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Review on Raleigh's character in Journeys End

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Introduction

Monday, 05 November 2007 Review on Raleigh's character. Raleigh's character seems to be very timid from the start he has just left school and in a way has almost continued on with his school days; Denis's' presence at the dugout gives Raleigh a sense of protection like when he was a school. He assumes that it will be fun because he thinks Denis will take an immediate liking to Raleigh like when they where back at school. " yes, rather! We where at school together..." At first Raleigh was having a good time with Osborne, they where having an in depth conversation. ...read more.

Middle

What's that rumbling noise?" At the start of his venture he thought it was quiet and still, but nearing the end of his life he notices it to be thunderous and shrill. Throughout the play Raleigh's character changes from an unsure unconfident boy eventually turns into an independent self-thinking man, however at the end he is resulting back to his childhood stage. " You don't drink whisky?" " Oh, yes - er - just a small one, sir. He soon becomes more relaxed in the dug out and thinks by his own. "It's all right thanks: I'm quite comfortable in there" then there is a quarrel between him and Denis, refusing clear orders. " But it's private - I didn't know." ...read more.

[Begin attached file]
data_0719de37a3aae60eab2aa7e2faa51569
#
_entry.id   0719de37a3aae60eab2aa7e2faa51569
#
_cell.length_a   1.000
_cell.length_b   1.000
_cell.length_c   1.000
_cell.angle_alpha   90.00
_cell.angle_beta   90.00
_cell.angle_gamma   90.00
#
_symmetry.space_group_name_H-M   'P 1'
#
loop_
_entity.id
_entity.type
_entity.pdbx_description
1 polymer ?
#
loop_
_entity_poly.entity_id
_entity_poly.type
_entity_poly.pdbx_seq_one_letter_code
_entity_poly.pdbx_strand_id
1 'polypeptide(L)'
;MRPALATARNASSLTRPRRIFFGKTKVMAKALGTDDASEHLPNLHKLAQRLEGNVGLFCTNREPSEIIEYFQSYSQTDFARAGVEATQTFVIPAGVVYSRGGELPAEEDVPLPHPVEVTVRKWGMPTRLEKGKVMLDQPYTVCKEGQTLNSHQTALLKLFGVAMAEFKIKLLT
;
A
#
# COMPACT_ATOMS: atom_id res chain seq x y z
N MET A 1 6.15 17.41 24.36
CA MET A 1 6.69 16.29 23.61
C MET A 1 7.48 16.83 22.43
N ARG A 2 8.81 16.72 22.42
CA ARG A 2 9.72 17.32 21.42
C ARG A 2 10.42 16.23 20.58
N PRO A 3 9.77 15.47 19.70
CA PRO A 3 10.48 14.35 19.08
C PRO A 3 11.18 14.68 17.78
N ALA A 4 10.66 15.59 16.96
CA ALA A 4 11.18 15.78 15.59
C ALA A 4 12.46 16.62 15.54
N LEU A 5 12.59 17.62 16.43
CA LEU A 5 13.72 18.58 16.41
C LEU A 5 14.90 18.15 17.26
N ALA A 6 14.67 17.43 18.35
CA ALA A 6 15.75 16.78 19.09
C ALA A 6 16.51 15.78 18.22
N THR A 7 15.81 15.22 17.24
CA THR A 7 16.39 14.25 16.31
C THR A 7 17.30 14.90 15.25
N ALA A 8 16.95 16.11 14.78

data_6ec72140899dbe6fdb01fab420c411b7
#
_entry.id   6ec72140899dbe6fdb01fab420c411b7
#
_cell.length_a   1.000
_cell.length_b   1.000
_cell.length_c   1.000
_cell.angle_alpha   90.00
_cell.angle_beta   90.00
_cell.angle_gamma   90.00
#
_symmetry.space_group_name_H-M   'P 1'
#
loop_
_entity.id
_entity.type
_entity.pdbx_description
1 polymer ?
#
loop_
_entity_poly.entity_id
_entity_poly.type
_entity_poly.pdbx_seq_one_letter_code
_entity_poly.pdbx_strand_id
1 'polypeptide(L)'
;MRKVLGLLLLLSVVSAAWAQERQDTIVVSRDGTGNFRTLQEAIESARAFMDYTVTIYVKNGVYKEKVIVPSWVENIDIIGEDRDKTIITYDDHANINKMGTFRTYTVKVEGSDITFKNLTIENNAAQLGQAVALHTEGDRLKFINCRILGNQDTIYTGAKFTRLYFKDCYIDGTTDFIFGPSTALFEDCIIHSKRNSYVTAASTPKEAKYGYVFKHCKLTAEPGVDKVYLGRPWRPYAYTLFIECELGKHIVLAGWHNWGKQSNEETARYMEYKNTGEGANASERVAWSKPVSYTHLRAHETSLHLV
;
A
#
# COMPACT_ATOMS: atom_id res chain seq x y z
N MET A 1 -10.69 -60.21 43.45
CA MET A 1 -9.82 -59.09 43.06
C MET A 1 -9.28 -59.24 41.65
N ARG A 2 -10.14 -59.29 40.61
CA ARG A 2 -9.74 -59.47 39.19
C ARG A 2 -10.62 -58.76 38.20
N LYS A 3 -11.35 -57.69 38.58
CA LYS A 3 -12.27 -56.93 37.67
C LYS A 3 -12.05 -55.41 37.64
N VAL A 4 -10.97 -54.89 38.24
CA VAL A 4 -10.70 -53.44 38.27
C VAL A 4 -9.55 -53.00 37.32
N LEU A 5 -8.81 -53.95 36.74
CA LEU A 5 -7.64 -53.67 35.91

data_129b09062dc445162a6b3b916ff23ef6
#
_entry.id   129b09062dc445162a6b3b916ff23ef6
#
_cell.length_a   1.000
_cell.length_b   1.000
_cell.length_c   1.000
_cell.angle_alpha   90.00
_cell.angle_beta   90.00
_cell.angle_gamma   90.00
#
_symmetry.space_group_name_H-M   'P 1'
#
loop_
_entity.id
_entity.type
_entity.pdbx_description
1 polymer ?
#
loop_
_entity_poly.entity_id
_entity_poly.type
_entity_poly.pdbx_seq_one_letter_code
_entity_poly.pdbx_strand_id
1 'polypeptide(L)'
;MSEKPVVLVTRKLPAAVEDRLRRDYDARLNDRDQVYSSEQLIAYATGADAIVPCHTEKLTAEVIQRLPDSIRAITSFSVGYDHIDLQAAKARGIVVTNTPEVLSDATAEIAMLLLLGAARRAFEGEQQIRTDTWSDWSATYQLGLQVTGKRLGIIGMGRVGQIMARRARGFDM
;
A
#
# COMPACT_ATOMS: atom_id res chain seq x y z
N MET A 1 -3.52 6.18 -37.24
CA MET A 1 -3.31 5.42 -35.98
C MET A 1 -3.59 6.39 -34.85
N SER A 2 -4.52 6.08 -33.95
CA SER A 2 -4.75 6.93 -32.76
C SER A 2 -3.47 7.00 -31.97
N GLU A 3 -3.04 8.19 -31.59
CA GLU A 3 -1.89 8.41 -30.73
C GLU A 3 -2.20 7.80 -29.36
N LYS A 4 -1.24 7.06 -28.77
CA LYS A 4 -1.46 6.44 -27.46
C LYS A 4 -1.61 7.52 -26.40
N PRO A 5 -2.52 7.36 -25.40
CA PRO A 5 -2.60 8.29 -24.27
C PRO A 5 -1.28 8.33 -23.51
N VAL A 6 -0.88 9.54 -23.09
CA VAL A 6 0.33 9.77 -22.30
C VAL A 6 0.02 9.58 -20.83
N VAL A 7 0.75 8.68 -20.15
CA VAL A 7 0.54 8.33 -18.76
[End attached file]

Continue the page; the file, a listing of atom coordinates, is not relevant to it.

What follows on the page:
Conclusion

Journeys end is a fascinating novel, superbly set out as a realistic play. This first hand escapade to survive was experienced by R.C Sheriff. As a first hand experience he was able to capture the sight, smell, noise, taste and feel of the front line and the dug out. R.C Sheriff wanted to emphasise the true nature of the war and wanted to show people what the righteous men of the war had to endure throughout their stay. I think he displayed this very well by using a dugout filled with soldiers with personalities that conflict with each other thus heightening the awful experience for them all. The personal experience of what R.C Sheriff went through is a significant factor in this novel and it helps us to understand what pain still comes through and exists today. Callum O'Connor 10A ...read more.

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